Tuesday, November 17, 2009

Thanksgiving countdown: Stocking up

So Thanksgiving is at my house again. Do you want to come? Oakland is the nearest airport, and you should be here by about 3:00 because that's when badminton begins. Here's the plan: We have a cocktail and munch a few appetizers, play some badminton, have another cocktail and munch a few more appetizers, yack a bunch, have dinner, yack a bunch, have dessert, and then lie on the floor holding our stomachs. Thanks goodness we got that badminton in, right? And if you get here earlier in the morning, you could come on my family's hike in the canyon to look for migrating salamanders, which should help a little with the calorie situation.

Thanksgiving is a little over a week away—time to get cracking! First up on my agenda is making sure I have lots of stock. I need it for gravy, for stuffing, and possibly for some of my vegetable dishes (anything cooked in water is better cooked in stock).

I know some people do crazy things like roasting bones, but I think that sort of misses the point. Stock should be made from what is left over, like all those chicken carcasses that I bag up and throw in the freezer until we reach critical stock mass. Regardless of what else I add, I've found the best stock I make is that with the most chicken carcasses. Three or four is good.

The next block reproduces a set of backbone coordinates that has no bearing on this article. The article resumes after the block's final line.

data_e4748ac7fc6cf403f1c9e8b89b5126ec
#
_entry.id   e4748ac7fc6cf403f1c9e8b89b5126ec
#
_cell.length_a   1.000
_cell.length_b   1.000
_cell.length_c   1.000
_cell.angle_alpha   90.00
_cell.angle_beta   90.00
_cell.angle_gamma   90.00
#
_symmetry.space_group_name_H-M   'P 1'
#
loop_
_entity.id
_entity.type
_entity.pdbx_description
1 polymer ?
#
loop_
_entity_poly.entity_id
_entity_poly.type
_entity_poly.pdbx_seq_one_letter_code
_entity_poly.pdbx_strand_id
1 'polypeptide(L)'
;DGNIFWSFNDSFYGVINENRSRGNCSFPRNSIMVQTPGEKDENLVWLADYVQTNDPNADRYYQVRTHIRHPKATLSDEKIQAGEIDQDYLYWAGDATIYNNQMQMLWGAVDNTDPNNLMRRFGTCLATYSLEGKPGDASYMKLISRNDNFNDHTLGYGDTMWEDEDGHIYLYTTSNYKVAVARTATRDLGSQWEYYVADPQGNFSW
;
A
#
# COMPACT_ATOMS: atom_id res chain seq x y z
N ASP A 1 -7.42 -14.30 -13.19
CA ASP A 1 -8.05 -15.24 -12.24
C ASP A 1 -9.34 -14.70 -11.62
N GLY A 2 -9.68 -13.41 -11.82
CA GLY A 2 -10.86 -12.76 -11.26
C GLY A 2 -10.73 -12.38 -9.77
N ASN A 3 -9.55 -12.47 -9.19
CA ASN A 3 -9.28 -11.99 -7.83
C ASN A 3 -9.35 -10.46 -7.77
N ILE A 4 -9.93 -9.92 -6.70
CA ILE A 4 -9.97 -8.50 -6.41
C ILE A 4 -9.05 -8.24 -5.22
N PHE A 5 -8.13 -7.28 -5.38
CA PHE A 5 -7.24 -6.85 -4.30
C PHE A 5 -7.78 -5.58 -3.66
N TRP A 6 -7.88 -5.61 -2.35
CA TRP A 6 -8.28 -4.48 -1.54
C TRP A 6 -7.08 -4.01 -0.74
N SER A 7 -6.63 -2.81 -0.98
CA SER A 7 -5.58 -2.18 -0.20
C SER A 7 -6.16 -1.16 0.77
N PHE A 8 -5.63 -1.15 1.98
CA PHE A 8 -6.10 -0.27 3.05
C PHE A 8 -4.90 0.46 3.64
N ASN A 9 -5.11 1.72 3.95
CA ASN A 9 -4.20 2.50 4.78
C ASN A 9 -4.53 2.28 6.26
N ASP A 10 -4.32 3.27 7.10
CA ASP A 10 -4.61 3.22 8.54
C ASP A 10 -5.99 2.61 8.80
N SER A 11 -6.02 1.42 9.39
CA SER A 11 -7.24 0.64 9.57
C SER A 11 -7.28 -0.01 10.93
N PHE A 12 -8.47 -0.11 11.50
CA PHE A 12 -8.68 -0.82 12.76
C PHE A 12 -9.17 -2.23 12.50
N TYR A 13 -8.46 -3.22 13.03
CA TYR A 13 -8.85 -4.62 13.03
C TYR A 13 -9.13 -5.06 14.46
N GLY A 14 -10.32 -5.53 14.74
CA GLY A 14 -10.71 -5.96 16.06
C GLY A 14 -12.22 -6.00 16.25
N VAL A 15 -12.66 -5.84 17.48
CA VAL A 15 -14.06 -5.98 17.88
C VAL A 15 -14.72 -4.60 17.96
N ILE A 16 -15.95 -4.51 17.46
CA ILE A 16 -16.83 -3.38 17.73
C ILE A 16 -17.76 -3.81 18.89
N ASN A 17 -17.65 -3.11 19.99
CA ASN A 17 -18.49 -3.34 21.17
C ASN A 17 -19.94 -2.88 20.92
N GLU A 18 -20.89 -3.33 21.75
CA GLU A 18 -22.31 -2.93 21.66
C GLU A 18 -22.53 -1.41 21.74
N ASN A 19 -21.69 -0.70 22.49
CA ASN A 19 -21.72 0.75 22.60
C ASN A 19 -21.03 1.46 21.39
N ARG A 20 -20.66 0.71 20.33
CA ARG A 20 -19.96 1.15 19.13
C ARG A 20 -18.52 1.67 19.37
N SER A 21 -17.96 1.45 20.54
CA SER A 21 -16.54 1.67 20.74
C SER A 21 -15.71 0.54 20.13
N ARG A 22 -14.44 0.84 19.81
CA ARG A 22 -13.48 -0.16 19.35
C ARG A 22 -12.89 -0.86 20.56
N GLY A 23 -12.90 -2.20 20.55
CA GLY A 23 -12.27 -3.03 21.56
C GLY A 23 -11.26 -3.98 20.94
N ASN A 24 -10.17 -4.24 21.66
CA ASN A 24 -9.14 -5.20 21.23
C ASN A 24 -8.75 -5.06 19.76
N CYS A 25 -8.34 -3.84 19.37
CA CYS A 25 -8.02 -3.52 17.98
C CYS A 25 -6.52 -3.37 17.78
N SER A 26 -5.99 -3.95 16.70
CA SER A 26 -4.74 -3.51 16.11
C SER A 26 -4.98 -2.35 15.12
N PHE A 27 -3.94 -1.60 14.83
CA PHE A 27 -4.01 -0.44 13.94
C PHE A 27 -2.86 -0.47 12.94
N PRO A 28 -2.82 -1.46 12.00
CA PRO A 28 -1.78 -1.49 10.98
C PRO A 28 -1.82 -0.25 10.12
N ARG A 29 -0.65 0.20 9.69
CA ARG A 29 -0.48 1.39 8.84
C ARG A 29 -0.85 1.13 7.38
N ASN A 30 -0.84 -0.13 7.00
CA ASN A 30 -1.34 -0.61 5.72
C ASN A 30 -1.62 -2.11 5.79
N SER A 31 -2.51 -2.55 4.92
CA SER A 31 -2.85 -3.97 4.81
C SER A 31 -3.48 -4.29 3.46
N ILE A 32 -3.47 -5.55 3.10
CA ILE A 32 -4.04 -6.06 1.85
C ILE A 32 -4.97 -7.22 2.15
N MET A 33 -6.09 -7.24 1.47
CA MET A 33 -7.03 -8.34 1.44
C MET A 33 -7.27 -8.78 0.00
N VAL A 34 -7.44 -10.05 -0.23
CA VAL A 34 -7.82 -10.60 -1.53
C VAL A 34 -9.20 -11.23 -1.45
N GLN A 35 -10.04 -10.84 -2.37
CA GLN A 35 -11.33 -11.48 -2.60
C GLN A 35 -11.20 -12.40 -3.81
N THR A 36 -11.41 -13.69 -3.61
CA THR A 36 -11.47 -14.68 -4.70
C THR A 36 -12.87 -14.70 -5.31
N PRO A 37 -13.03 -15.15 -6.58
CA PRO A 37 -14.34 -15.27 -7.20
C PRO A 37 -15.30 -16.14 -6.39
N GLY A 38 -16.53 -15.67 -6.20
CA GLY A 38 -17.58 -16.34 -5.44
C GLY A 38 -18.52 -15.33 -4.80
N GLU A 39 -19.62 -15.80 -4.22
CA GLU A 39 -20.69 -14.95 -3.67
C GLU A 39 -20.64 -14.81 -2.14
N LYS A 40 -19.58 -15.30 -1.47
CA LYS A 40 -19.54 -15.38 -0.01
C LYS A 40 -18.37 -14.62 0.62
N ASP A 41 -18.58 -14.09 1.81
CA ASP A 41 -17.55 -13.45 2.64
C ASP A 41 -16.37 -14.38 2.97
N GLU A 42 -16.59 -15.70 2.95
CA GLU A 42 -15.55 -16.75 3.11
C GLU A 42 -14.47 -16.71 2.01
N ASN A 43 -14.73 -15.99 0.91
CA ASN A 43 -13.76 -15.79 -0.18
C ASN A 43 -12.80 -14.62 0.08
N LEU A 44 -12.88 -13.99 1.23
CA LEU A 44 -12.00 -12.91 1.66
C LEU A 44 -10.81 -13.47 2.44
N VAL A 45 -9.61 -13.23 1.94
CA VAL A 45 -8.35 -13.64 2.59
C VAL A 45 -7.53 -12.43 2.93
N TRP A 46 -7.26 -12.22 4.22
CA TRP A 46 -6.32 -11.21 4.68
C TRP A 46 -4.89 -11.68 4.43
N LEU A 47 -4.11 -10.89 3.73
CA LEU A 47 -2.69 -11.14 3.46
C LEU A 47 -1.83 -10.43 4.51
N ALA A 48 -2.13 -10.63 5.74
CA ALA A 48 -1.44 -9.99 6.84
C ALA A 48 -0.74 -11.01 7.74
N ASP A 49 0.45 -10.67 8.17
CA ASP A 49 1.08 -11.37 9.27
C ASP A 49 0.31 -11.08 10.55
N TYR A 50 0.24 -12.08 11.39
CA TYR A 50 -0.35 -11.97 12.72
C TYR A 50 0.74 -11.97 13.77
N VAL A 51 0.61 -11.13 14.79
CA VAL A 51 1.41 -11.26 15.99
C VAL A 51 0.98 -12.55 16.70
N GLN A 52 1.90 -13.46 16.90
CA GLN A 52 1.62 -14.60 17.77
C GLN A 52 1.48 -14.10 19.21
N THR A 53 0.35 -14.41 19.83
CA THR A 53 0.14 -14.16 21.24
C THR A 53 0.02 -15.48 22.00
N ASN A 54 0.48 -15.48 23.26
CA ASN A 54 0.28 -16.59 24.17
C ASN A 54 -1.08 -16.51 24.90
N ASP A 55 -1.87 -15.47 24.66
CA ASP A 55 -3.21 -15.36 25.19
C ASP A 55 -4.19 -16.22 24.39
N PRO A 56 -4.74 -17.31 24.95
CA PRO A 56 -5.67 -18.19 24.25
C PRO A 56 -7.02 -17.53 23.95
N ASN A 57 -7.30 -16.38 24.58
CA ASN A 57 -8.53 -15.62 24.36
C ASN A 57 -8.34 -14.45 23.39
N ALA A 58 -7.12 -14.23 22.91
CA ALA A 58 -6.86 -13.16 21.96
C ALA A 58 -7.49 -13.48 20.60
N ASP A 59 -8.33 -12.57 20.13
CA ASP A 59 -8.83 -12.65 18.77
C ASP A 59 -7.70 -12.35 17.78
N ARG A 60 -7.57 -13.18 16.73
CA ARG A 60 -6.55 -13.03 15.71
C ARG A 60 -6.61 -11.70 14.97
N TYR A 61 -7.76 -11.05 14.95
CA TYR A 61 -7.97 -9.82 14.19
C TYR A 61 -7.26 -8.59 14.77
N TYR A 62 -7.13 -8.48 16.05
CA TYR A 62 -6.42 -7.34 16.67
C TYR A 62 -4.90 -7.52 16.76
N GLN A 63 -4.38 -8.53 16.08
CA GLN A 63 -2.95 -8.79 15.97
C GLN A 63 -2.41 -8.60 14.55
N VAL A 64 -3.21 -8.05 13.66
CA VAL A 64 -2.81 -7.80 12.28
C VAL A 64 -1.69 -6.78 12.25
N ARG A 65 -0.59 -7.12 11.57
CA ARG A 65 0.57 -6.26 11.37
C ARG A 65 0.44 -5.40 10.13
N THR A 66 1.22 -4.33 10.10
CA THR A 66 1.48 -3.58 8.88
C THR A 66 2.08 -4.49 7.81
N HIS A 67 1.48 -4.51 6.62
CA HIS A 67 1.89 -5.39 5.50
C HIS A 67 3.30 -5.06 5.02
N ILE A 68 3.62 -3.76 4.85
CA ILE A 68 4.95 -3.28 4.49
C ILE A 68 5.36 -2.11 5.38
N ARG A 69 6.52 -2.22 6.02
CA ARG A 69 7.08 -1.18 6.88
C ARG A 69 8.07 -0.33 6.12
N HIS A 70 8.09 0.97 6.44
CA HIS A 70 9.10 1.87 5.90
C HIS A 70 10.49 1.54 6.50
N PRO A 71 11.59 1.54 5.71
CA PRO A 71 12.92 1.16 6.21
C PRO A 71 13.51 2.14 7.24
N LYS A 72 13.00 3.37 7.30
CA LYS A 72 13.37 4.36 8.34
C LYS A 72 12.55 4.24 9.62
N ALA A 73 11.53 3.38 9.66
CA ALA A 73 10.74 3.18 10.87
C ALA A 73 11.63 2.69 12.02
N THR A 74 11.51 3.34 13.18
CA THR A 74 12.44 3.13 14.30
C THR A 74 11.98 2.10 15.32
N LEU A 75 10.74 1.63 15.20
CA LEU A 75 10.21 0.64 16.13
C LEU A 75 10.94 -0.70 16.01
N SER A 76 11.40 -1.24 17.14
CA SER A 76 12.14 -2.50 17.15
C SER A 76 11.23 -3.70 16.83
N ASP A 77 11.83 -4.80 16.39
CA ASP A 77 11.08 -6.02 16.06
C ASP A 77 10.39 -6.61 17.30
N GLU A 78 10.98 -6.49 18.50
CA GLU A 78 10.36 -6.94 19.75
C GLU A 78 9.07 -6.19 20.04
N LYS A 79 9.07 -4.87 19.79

I add a few carrots, a few stalks of celery, an onion, a handful of parley, a bay leaf, some thyme, some sage, a few peppercorns, and whatever else strikes my fancy. Sometimes there has been a lemon inside one of the chickens, and that ends up in there too.

I simmer overnight, let cool the next day, then strain the broth through a mesh colander lined with cheesecloth, and refrigerate it to let the fat harden on top.

Usually I remove the fat, ladle the broth into containers, and freeze, but because I have an afternoon at home (parent/teacher conference week, with all half days) and just because I'm feeling special, I'm going to cook down the defatted broth to concentrate it, giving me a richer broth and saving some freezer space.

Coming up: knife sharpening, turkey buying, menu planning, pie crusting, and a discussion of ambrosia.

So, are you coming?


Kalee said...

I too had been told the best stock was by roasting the bones, but since I agree the point is to use as much of what you have, that seems a little more work. Short of you buying a chicken, dividing it and deboning it yourself for some cooking and then roasting the bones (or getting free bones from a butcher who has no use for them) this seems the best option.

I love this, and it looks super yummy....Thanksgiving will be lovely I'm sure!

Purple Flowers said...

I would love to! You're so nice to invite me. Now if we can just work out whereby I'm cooking here for family, and arriving at your house for a Figs Thanksgiving! :)

Trish said...

I wish! I'm cooking my first Thanksgiving dinner this year.

Kate said...

Yum Yum Yum! I never roast the bones...every other week I roast a chicken & then make stock later in the week. Thanksgiving in CA would be fantastic! I am not hosting this year so will just be making a pumpkin cheesecake and TBD appetizer.